Los Angeles’ 3-2 victory in 18 innings set the record for longest World Series game by both time and innings, and it wasn’t close. The seven-hour, 20-minute affair marked the longest game in any championship series among all four major professional sports. Also, it set the record for longest MLB postseason game, breaking the record over the 2014 NLDS game between the Nationals and Giants by 57 minutes. That game was also 18 innings.
Interestingly enough, that very Nationals-Giants game inspired this article which I wrote in August 2017. Entitled “Exploring extra innings,” it was one of the most top trending articles on Beyond The Box Score as a result of the Dodgers-Red Sox marathon.
Today, I am going to continue to explore extra innings. Rather than look at extra innings trends during the regular season, however, I will completely focus on extra innings during the World Series specifically.
Thanks to help from fellow BtBS writer Daniel Epstein, I was easily able to break down each of the 63 extra inning World Series games.
As you can see, most World Series extra innings games end fairly quickly.
Of the 63 games, 32 of them — 50.8 percent — ended by the 10th inning. If the game was not over by the 10th, it was most likely over by the 12th — 93.7 percent of World Series games went no more than 12 innings.
Using the research that I did for my study last year, which encompasses about 5 1⁄2 seasons worth of data, here’s how the World Series extra inning breakdown compares to the regular season extra inning breakdown.
Percentage of extra innings necessary
|Inning||World Series%||Regular Season%|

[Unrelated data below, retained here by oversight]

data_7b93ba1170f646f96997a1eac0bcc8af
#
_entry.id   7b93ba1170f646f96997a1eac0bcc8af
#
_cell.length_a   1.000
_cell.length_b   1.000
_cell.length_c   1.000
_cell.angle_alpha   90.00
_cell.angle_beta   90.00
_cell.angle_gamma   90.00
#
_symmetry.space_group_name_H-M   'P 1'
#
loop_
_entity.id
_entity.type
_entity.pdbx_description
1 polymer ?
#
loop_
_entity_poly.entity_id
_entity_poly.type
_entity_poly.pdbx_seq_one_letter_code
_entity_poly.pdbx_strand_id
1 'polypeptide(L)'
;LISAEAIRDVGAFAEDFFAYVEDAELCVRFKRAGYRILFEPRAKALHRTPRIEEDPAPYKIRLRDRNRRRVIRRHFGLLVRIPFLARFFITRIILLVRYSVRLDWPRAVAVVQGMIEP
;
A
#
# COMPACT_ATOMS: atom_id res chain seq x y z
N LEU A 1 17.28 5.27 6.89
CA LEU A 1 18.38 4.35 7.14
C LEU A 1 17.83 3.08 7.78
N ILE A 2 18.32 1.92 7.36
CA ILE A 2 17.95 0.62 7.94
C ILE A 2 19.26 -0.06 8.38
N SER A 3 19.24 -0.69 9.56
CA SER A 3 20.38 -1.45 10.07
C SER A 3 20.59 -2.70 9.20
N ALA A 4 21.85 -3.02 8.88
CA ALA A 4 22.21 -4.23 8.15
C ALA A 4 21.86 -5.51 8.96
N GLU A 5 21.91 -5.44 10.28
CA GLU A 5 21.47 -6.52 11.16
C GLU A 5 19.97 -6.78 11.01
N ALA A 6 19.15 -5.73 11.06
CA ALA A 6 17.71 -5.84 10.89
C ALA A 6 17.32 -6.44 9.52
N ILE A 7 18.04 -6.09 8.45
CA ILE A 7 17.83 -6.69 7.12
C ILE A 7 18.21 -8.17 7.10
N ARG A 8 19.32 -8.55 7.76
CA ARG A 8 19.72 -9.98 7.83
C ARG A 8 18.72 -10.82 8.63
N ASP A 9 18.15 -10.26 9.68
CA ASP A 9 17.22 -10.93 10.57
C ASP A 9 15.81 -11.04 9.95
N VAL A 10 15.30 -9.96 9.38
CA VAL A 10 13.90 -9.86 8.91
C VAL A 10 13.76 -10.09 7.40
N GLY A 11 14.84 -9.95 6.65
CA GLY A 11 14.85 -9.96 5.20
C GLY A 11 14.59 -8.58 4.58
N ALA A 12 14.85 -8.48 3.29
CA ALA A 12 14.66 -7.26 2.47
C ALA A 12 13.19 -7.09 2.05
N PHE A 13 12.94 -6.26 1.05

|Inning||World Series%||Regular Season%|
Clearly, the World Series data matches up pretty well, considering it’s just a 63-game sample out of a 1,200 “population” data set, if you want to call it that. It’s quite interesting that nearly 94 percent of World Series games end by the 12th, compared to just 82 percent of regular season games. It’s hard to pinpoint exactly why this may be the case — perhaps it’s just due to the sample.
If you create a 90 percent confidence interval for the number of World Series games that should end by the 10th inning (as trying to do this for 12 innings would not make it normally distributed), the true proportion could be between 38.4 percent and 63.1 percent. Thus, it’s quite possible that this discrepancy is due to just a statistical error and sample size. There is no evidence that World Series baseball is no different than modern baseball in terms of games ending by the 10th inning. (Thanks to my AP Stat teacher, Mr. Grossman, for helping me with this!)
Anyway, considering that this is the 114th World Series in baseball history and that there have only been 63 extra inning games, this means that we see, on average, a total of one extra inning World Series game per every two seasons.
The 1991 World Series between the Twins and Braves is the only World Series in MLB history to feature three extra inning games. Kirby Puckett homered in the bottom of the 11th inning of Game Six to force Game Seven, which was then then won 1-0 in the bottom of the 10th on a walk-off single from Gene Larkin. That seems like it was quite the series.
While we know that Friday’s game was the longest in World Series history, the shortest World Series extra inning game was Game Four of the 1939 World Series between the Yankees and Reds. It lasted just two hours and four minutes and went 10 innings. At that rate, those two teams could have completed 35 innings (!) in the time that it took the Red Sox and Dodgers to complete 18.
The most runs scored in an extra inning game actually came last year in Game Five between the Astros and Dodgers. The 13-12 final featured 25 total runs. My favorite part about that game? The starting pitchers — Dallas Keuchel and Clayton Kershaw — were both former Cy Young award winners.
What do we do with this information? I’m not really sure. But it doesn’t really matter. All it does is reiterate a lesson that we seemingly learn every single day: you just can’t predict baseball.
Devan Fink is a Featured Writer for Beyond The Box Score. You can follow him on Twitter @DevanFink.